But of all the things to see and experience here I would like to share, as I understand it, the role of what is affectionately known as the ‘sewer rat’. This post I would never survive but in each team, it is basically the crew member below deck preparing the sails for the next leg. So as the kings and dignitaries wave to the public, these men work like coal miners in a blackened environment of carbon, doing their job with sweat and precision.

During the pre start and first leg the sewer rat is actually above deck grinding and working on the bow, equipped with harness of tools ready to be hoisted in the rigging if there are any problems. But when the navigator shouts five minutes from the windward mark, the ‘rat’ is sent into the ‘sewer.’ Beneath the foredeck there are lights, only non-reflective carbon. As ropes are shocked, the sound resonates here and with each wave this darkened space pitches and heels. The hatch is opened for the hoist. As the bow pitches, the first wave of cold water invades. The selected sail and type of hoist is called from back in the boat. The dry spinnaker of 30 kg is hoisted by hand into its hammock and the vacuum bag torn open. With care the halyard, guys and sheets are attached through the opened hatch, still supplying a rhythmic cold shower. At about ten lengths the rat pops out of his hole to help the tack forward to the pole. One length and hoist, the sail is set in about eight seconds as the head rockets to the head and the wools break open. Any mistake, the sail will need to be dropped and probably the race lost.

The now redundant headsail is dropped onto the deck and bagged ready to be stocked or be reused on the next leg. In the later stages of the Cup, genoas have a life of around forty tacks. A staysail is brought on deck hoisted and unfurled. These sails as with all boats do not as much develop drive but lee helm that on a cruising boat avoids broaching and on any yacht avoids excessive rudder angle and hence drag.

The genoa may be changed but is hoisted and staysail dropped at under ten boat lengths from the chosen gate mark. The gate system is where two leeward marks exist and that one can choose which to round. The choice is basically called as to the perceived favoured side of the course and if the second boat wants to break cover and gain separation it may choose differently than the leading boat.

The drop is virtually on the mark and is amazingly quick. The ‘sewer rat’ will grab the retrieval line which runs up through the spinnaker and attach it to a line connected to the utility winches. “Drop” the halyard is realised and the retrieval line pulls the middle of the spinnaker first down through the hatch at a speed that nobody could tail. In ten seconds, the boat goes from a hoist spinnaker to a spinnaker nearly the size of two tennis courts below deck. Here the boat starts up its windward leg with 20 degrees of heel. The forward hatch is shut, and calf-deep in water this time, the sewer crew member checks the sail for tears. If found, he may dry the tear with acetone and will stick a patch using the hull of the boat as a support. He has fifteen minutes to follow the leeches, re wool the sail ready for the second hoist. During this time the boat may tack up to thirty times. Exhausted, the sail is re hoisted bagged by hand back into its hammock under the deck. Some down wind legs, the spinnaker may have been pealed (changed) in which case there are two spinnakers to pack. By the time all of this is done the windward mark is in sight and it’s time to start over again.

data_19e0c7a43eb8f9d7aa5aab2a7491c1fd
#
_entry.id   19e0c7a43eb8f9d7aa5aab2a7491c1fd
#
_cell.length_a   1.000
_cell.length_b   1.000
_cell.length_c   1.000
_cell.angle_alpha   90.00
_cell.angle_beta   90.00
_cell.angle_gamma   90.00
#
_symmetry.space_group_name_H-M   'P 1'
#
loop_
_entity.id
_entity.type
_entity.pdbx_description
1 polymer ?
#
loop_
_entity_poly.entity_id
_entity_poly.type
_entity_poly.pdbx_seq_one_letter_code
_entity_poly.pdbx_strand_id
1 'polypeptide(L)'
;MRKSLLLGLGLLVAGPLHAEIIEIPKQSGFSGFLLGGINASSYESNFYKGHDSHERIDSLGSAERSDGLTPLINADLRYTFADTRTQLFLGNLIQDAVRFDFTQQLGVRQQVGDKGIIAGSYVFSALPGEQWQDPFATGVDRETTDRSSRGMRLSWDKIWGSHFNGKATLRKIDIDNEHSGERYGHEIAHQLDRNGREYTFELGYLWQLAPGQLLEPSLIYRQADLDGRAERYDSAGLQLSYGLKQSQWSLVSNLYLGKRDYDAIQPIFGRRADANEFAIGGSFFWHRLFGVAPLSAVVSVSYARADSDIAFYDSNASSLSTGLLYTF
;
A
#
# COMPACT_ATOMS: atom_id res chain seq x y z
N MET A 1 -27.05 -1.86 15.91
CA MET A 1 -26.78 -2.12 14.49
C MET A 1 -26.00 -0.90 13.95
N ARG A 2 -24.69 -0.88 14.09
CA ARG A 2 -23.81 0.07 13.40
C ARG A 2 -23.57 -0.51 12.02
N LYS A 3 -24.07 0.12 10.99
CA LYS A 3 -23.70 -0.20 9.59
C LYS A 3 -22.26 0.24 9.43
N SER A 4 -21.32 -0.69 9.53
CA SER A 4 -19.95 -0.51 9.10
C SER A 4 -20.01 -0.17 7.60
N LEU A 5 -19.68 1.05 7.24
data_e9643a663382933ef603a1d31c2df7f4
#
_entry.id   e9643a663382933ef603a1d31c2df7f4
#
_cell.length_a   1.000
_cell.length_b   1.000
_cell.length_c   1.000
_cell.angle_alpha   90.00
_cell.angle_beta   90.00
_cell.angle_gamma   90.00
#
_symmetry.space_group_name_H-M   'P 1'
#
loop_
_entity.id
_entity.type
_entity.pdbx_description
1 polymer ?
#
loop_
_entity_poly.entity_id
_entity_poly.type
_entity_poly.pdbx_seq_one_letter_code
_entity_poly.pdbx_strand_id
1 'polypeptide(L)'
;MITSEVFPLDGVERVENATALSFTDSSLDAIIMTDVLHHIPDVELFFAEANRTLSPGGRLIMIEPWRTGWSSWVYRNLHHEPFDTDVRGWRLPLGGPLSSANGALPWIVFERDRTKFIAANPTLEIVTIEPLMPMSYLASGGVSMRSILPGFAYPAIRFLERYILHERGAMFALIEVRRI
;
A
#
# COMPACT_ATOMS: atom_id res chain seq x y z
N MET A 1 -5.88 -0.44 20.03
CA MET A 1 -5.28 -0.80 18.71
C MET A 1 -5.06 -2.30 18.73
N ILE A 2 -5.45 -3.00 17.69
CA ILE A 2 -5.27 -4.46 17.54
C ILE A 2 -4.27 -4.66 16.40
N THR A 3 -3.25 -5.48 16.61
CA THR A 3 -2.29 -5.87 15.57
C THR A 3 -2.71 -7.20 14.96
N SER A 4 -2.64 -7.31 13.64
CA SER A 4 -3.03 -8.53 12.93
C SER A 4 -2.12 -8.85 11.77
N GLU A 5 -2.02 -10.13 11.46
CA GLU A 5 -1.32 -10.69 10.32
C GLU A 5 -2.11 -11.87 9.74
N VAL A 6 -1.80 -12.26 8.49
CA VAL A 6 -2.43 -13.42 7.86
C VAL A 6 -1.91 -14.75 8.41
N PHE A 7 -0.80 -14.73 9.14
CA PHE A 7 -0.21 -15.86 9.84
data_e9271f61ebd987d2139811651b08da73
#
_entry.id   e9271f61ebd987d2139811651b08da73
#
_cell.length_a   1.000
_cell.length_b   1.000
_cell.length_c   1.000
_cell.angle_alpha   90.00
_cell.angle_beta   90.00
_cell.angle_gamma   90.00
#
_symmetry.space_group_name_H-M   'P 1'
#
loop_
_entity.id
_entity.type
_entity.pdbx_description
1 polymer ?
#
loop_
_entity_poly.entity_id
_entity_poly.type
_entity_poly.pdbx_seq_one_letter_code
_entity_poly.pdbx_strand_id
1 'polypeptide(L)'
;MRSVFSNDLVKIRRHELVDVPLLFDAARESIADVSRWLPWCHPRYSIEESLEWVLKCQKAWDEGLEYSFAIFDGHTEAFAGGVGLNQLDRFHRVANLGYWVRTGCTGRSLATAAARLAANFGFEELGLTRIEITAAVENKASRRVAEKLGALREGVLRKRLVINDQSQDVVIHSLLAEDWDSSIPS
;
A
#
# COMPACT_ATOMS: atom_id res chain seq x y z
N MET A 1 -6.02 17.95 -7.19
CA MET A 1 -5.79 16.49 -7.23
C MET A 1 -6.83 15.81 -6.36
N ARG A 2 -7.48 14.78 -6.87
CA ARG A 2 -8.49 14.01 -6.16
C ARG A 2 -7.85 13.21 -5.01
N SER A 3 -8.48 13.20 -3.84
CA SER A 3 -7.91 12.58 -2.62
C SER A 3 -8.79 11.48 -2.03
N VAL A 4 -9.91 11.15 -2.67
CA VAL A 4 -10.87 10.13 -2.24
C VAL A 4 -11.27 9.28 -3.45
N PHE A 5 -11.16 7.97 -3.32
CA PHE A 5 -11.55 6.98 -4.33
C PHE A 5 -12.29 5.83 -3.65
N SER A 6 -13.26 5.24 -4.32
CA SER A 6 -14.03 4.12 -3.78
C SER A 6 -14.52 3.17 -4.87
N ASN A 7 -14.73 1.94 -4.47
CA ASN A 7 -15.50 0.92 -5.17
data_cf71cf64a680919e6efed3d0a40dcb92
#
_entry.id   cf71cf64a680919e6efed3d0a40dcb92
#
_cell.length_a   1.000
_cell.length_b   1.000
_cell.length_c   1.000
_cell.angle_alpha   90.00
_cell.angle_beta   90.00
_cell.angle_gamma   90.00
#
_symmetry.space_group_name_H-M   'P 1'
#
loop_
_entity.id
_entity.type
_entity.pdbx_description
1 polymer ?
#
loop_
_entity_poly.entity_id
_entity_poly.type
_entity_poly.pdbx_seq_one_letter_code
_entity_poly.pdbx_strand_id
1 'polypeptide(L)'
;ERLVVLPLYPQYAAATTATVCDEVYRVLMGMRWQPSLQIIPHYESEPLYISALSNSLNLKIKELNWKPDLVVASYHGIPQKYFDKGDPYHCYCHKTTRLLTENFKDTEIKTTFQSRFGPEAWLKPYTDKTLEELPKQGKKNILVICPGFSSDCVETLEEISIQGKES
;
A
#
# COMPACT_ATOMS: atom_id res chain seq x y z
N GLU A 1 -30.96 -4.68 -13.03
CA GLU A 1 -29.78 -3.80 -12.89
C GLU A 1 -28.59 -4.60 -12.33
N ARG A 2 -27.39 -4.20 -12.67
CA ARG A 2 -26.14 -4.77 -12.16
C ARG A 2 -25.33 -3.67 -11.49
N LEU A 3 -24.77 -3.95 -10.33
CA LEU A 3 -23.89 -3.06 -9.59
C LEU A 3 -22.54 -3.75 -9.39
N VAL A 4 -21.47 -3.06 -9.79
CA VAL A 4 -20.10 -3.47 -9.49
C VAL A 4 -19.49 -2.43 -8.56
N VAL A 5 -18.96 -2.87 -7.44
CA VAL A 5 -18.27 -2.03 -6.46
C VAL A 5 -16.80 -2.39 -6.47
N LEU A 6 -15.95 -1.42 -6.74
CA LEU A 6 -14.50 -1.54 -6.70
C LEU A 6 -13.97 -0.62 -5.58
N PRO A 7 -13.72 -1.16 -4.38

On the drop the grinders would not hear a scream below the deck if the “sewer rat” were not to keep clear. But, on the way back into the port, to the debriefing, where the technical crew are ready to move onto the boat, he is back into the sun once more. The public cheer along the length of the sea wall, and the official guests sip champagne on the official yachts. The sponsors and Media await in the foredeck club, a beautifully calm modern designed space of great elegance. Here, the victors, the “rat” included, are kings.  

Andrew Dove is Area Manager for North Sails Caraibes, based in Guadeloupe.